But say it is only in reality a 5 billion dollar industry. This is sickening. $14 billion is more than the wine industry in California.

    • Thanks for writing in, Radish! Most people would like to stick their head in the sand and hope it goes away, thinking that it doesn’t affect them or that the problem will fix itself.

  3. La Lopez

    As usual, MK, you manage to take it all to the next level. Now I have to re-read it. But really, not one of your Brazilian friends had ever heard of it? Maybe they are too young?

    On a happier note, do post if you find the custom shoe store, and, love that new profile pic on fb. Some bull you’ve got there…

    • The next level? What does that mean? I am the one who had never heard of the book … the Brazilians have yet to chime in. Jorge Amado, yes. Carolina de Jesus, I’d not a clue til you told me about her. My amigas are in my peer group so the only thing that could have stopped them is possible censorship during the dictatorship. They have an interesting perspective, for example, on the Brazilian flag (this is part of another possible blog post). Will notify if I encounter the new shoe store! Have not been to that part of Madrid and need an Imelda Marcos to join me! The bull … it’s from my personal archives.

  4. maria

    Well ,I will try to give my point of view but sometimes I will need portuguese ok?
    1- It’s a crying shame but I need to say I never read or saw this book.But I will search and read in future,thanks for La Lopez…
    2-Favela is increasing in Brazil this past years?Yes
    Drugs is part of it?Sure.Os comandantes do Trafico de drogas vivem nas favelas gracas em parte a politicos corruptos que sobrevivem gracas ao dinheiro deste mercado e aos consumidores de drogas que vao as favelas para comprar e consumir…Se nao houvesse consumidor nao haveria vendedor!
    Muitas pessoas honestas vivem nas favelas (especialmente no Rio) porque preferem estar proximas do centro.Existem alguns programas para moradia em lugares bem melhores que nao tem sucesso .As pessoas preferem ficar proximas ao trabalho e nao querem se locomover por 2-3 horas para ir ao trabalho.Desta forma a favela aumenta em tamanho a cada ano.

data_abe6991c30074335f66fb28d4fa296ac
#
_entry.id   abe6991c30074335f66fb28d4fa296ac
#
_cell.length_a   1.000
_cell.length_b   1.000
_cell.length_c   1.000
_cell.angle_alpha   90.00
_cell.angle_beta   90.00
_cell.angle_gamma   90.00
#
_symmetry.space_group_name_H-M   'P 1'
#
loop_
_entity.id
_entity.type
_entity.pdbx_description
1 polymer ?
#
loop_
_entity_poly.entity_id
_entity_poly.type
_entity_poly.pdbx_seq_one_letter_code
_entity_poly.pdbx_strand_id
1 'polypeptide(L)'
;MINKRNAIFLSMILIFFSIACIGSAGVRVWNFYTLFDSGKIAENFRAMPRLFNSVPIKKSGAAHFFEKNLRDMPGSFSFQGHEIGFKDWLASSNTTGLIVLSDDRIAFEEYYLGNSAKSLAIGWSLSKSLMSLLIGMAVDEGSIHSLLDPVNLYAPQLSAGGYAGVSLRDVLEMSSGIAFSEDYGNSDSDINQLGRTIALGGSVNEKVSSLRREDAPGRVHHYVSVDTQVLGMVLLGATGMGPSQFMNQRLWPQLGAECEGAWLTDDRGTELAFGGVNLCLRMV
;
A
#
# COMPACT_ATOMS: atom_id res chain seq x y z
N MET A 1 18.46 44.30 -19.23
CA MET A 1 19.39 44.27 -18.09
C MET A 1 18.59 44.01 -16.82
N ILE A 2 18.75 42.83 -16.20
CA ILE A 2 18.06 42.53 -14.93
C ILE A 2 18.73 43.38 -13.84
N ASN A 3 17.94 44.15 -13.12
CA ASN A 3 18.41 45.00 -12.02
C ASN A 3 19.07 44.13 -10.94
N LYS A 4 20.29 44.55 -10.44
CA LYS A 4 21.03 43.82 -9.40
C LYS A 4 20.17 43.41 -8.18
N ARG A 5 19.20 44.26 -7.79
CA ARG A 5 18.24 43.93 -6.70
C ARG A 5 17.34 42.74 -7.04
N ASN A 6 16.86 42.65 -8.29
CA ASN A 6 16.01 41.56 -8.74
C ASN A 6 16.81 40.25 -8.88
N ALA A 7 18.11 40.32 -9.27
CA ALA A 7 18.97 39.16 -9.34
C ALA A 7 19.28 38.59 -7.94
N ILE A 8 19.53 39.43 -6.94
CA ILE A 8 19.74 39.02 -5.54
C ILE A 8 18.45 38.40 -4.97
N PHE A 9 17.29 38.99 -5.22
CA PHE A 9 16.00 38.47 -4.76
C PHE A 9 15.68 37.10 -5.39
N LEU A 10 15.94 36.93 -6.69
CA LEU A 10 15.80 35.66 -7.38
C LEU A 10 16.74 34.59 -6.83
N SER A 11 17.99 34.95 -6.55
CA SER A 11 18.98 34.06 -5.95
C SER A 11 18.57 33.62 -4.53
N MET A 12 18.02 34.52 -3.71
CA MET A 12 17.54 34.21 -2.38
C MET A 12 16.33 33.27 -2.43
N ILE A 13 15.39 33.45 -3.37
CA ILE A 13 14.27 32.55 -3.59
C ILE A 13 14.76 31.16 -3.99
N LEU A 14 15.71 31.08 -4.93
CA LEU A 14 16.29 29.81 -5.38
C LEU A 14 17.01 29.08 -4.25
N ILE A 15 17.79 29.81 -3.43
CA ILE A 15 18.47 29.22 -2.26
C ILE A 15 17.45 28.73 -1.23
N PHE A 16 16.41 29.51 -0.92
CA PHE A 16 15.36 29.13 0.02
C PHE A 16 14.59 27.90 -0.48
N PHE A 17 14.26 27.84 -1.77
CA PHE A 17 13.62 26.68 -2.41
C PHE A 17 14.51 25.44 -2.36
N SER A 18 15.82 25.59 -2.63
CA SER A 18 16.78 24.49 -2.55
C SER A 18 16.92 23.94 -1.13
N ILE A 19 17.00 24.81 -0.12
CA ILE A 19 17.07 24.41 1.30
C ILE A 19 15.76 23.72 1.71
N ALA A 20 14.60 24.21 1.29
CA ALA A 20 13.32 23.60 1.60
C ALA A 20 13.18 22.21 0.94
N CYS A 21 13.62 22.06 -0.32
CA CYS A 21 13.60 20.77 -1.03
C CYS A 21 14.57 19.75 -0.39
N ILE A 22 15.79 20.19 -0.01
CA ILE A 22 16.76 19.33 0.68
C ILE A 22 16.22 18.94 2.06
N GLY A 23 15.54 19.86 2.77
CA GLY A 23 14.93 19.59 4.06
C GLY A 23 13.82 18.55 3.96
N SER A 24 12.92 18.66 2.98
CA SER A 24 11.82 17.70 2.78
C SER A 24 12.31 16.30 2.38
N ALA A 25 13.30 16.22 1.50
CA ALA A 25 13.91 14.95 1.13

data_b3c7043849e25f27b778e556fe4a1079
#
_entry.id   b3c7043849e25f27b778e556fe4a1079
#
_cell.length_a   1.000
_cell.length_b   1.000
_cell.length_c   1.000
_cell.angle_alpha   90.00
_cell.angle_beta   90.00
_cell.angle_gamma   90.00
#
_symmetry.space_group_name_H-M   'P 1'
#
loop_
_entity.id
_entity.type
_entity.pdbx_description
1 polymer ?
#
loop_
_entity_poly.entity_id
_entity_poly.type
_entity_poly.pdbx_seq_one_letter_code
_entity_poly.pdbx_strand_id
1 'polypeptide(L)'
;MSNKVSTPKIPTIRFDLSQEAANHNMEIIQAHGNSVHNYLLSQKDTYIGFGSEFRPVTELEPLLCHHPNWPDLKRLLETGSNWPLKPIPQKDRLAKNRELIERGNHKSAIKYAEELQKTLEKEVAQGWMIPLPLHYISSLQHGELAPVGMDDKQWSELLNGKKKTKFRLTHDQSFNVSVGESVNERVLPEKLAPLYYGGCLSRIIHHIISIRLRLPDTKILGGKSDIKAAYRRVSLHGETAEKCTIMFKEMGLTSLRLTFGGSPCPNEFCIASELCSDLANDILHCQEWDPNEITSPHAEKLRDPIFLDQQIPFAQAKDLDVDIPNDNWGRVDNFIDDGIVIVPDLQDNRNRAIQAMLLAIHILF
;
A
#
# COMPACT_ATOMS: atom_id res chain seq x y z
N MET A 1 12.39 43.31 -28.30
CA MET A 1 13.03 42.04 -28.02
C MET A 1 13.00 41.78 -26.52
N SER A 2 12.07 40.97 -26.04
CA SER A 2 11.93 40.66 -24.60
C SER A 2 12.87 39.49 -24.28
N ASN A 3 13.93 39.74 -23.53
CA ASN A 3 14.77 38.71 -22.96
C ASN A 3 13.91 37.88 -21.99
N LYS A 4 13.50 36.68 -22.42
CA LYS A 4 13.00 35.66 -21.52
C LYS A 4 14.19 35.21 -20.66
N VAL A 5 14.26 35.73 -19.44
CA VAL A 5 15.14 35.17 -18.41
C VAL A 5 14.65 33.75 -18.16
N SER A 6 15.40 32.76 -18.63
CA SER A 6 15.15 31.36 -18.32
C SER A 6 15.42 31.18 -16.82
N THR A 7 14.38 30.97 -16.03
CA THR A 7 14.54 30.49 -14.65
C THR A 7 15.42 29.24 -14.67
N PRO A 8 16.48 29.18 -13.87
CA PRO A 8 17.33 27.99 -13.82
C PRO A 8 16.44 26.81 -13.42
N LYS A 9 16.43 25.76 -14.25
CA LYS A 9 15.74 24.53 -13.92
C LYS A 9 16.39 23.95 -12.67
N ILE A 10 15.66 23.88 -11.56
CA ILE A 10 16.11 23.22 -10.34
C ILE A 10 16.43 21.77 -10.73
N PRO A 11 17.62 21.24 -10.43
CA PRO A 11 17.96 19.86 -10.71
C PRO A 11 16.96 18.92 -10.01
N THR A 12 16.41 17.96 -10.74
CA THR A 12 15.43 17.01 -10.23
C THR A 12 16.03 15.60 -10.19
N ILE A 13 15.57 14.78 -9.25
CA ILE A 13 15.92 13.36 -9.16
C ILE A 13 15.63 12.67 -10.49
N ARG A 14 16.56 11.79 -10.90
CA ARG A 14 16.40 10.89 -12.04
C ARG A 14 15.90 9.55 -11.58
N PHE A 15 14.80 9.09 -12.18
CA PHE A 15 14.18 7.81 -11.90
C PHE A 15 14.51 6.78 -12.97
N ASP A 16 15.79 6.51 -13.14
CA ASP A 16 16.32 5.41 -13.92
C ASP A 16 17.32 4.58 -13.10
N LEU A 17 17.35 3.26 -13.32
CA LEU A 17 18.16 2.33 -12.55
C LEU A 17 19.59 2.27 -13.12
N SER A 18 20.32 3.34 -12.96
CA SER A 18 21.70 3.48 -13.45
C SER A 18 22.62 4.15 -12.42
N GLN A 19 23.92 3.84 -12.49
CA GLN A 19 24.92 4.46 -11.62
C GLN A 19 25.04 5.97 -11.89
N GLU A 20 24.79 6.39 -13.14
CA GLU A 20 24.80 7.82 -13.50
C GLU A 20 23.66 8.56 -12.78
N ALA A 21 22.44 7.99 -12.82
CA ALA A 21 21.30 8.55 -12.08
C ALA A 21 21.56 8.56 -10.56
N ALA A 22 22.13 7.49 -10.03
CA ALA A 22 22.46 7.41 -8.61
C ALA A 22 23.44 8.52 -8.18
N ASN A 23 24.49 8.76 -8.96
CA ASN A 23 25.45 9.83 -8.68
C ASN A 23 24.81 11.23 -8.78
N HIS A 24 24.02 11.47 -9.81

Nao tenho uma visao muito romantica a respeito disto tudo.E um problema grande e complicado que se resolve com educacao e oportunidade de emprego perto das areas de moradia.Nao e isso que interessa aos politicos corruptos e aos consumidores…
    I believe nothing is more important than education and hard work.I think La Lopez had heard about Marina da Silva.She was born in a very poor family in Amazon area,could not read or write till 16 and became senator and minister .She had 20 million votes last on october.Even if I don’t know the end of “Child of dark” yet, this is a happy end of another woman’s history who believes in education and work as well.

    • Parabens, Dentista! I understood it! Brazilians consume 20% of the drugs in their market, according to my research, so that means 80% is going elsewhere. When I said “drugs” I meant the business end of the deal – the warlords who rule the favelas and who use the guns. It is they who are ruining it for all the honest people who live there. But read the book, even if it depresses you; it will take hard work but is educational. May God Bless Brazil on October 31.

      • maria

        Yes ,Princess.And when I said drug consumers I meant these beautiful people living in Ipanema/Copacabana(a big part of the 20%):writers/artists/high society people who ,after having fun with Veuve Clicot and cocaine say:We should do something to help those poor people in favelas and stop violence in Rio.Hipocritas!They are part of the problem and pretend to care about it!